However, on July 16 he said, “I see dry (use), I see a bylaw that I swore to uphold and that works for me.”
He explained there may be ambiguity and room for interpretation in the bylaw – there are no exact numbers for water taking limits, for example – but the bylaw does use specific terms such as “significant water use” and “dry use.”
White said the original bylaw was likely written to reference the amount of effluent permitted in rural areas.
“If you get a million gallons come in, you’ve got to have a place for a million gallons to go out,” he said.
“In this case, there wasn’t that much effluent, but that’s not the way the bylaw’s written and so if that was the case that needs to be changed or redefined – but as written it says ‘dry use.’”
In a normal application process, White said the issue of water taking would have eventually been addressed through the planning process. However, the motion was pulled forward.
“It was a council move to move a motion forward and ask do you support your bylaw or not,” he said.
“So it’s kind of been detached from the Xinyi application and it’s a standalone bylaw – do you support your bylaws or not?”
Four delegations also spoke in favour of Wolk’s motion, with Carol Easton, Julia Forward and Susan McSherry talking on behalf of the citizen advocacy group GET Concerned, and Ron East talking on behalf of the Council of Canadians Guelph Chapter.
Only Xinyi representative Neil Dunsmore and Bouwmeester spoke in favour of allowing the application process to continue.
“The province and the township invited Xinyi here and asked them to submit their zoning bylaw amendment application as part of the Green Manufacturing Initiative, which triggered a process,” Dunsmore said. “The province’s process and your process … Xinyi has been following that process set out by your legislation.”
Five days before Wolk’s motion was presented to council on June 25, Xinyi received a letter from MHBC, the township’s planning consultant, outlining 10 items that required further documentation and materials.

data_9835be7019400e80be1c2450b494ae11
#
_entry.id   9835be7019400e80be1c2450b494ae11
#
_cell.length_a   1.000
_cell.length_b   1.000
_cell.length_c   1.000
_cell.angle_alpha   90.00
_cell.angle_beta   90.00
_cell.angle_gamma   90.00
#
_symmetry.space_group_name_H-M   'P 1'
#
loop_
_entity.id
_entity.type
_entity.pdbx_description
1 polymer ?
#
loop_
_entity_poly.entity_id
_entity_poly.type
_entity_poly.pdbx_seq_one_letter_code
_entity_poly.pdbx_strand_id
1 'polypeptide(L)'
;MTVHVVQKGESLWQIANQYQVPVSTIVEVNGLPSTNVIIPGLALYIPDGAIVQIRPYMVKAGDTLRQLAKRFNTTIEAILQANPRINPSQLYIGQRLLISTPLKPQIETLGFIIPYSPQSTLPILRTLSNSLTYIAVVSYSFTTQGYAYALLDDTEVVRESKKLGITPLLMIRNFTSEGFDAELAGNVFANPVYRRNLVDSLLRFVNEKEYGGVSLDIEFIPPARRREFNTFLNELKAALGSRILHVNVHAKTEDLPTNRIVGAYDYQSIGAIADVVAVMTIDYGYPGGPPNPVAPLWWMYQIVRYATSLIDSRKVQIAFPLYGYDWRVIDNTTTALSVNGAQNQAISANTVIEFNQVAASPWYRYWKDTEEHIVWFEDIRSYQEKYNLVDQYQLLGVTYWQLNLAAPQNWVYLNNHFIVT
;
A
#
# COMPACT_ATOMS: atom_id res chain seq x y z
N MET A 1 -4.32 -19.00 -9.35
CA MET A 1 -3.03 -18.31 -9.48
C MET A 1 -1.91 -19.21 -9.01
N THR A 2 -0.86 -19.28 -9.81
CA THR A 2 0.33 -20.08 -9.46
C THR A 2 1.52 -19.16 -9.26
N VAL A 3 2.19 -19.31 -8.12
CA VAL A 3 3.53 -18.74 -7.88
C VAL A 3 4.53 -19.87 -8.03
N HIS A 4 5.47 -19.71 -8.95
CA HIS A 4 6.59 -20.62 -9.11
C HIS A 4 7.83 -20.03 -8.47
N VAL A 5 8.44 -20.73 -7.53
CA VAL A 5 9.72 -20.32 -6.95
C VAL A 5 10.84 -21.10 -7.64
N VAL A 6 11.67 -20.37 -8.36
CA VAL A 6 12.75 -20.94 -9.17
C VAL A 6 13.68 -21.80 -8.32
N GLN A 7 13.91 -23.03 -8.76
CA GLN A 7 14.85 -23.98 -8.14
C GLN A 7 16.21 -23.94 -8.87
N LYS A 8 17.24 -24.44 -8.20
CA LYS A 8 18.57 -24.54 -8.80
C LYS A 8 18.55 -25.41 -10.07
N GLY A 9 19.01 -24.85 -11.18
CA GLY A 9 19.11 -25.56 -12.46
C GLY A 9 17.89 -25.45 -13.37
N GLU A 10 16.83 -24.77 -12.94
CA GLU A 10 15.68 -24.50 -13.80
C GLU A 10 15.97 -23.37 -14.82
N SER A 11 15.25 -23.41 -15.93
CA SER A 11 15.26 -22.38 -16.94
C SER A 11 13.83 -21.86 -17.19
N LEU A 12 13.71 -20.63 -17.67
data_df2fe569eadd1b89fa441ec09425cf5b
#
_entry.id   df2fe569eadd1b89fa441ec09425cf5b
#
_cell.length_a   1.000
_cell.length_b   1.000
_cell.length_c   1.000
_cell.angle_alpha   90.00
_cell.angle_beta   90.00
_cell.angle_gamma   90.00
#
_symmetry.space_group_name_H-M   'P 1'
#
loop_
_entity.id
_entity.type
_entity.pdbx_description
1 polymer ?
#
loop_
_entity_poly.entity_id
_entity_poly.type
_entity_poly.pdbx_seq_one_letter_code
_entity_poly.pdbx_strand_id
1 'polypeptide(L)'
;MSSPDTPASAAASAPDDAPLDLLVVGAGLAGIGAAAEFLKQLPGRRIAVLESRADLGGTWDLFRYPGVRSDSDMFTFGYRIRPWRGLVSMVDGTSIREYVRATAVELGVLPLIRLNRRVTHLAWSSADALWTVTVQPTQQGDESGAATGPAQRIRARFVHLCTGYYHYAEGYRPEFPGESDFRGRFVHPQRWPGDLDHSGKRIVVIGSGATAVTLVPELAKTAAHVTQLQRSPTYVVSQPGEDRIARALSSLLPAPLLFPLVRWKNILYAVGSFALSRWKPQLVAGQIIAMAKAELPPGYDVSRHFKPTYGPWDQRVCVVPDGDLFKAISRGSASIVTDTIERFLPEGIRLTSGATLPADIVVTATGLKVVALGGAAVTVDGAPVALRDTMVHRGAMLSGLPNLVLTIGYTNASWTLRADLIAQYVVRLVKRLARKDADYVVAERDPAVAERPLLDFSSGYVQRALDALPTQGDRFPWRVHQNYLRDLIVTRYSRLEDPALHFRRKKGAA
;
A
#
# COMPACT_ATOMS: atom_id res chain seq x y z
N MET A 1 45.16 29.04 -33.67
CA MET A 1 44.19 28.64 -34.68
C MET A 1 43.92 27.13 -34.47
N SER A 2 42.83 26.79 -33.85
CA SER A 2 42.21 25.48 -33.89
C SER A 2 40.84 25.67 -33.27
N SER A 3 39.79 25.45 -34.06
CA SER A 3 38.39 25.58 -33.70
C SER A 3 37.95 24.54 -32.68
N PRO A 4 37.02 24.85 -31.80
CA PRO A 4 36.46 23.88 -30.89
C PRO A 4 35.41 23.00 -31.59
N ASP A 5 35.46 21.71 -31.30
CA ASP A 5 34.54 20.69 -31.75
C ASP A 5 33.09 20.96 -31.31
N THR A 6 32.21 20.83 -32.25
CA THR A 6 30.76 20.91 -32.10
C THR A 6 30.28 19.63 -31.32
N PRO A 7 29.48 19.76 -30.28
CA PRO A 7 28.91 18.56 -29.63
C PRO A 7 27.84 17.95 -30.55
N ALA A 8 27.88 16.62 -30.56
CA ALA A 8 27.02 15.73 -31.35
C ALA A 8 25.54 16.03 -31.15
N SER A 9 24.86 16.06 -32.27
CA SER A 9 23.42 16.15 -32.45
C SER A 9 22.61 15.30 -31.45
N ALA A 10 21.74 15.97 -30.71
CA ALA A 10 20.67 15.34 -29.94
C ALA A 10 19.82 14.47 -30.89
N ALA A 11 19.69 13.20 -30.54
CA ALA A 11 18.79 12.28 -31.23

“This included justification and support as to why the proposed float glass plant can be considered dry use,” Dunsmore said.
“Those reports clarify the issue of water use and replenishment. Replenishment is one thing nobody has talking about … Xinyi has had these reports expedited at considerable expense.”
They were submitted to the township on July 11.
Dunsmore said Xinyi wants councillors to consider the optics of supporting Wolk’s motion.
“Township invited a business to put in an application, which triggers a process,” he said. “Then in the middle of that process council puts forward a motion to quash that application, and that process, without giving township staff and consultants the opportunity to review and comment.
“That perception to local, provincial, Canadian and international businesses is that Guelph-Eramosa Township is closed for future economic development.”
Bouwmeester, too, suggested Wolk’s route was unethical.
“Not the application, nothing to do with water, nothing to do with the amendments, the fact that we asked somebody to go do some studies, spend some money … and we’re not even going to look at that,” he said.
Throughout Bouwmeester’s lengthy comments, audience members yelled random comments such as “shut up.”
“This is unethical and … irresponsible and entirely premature,” Bouwmeester said of the motion. “(It) totally flies in the face of anything even remotely related to the principals of due process and due diligence.
“We’ve sent the applicant down a path and now we’re arbitrarily pulling the proverbial rug right out from underneath them.”
He said he’s concerned about potential legal issues and the damage that refusing the application could have on the reputations of Guelph-Eramosa and the county.
“Say goodbye to all the other businesses that indicate they’re going to come set up shop in Guelph-Eramosa if a plant like this is opened up. Goodbye jobs, goodbye opportunity,” he said.
“If this is our version of doing business, we’re in for a big problem here. We need to follow the process as we always have done.”
Bouwmeester urged councillors to consider if they are deciding “based on science and public engagement … and on reason, or are you going to make a decision based on the squeaky wheels, political pressure of special interest groups?”
Bouwmeester moved to defer Wolk’s motion, but his motion did not receive a seconder so it was lost.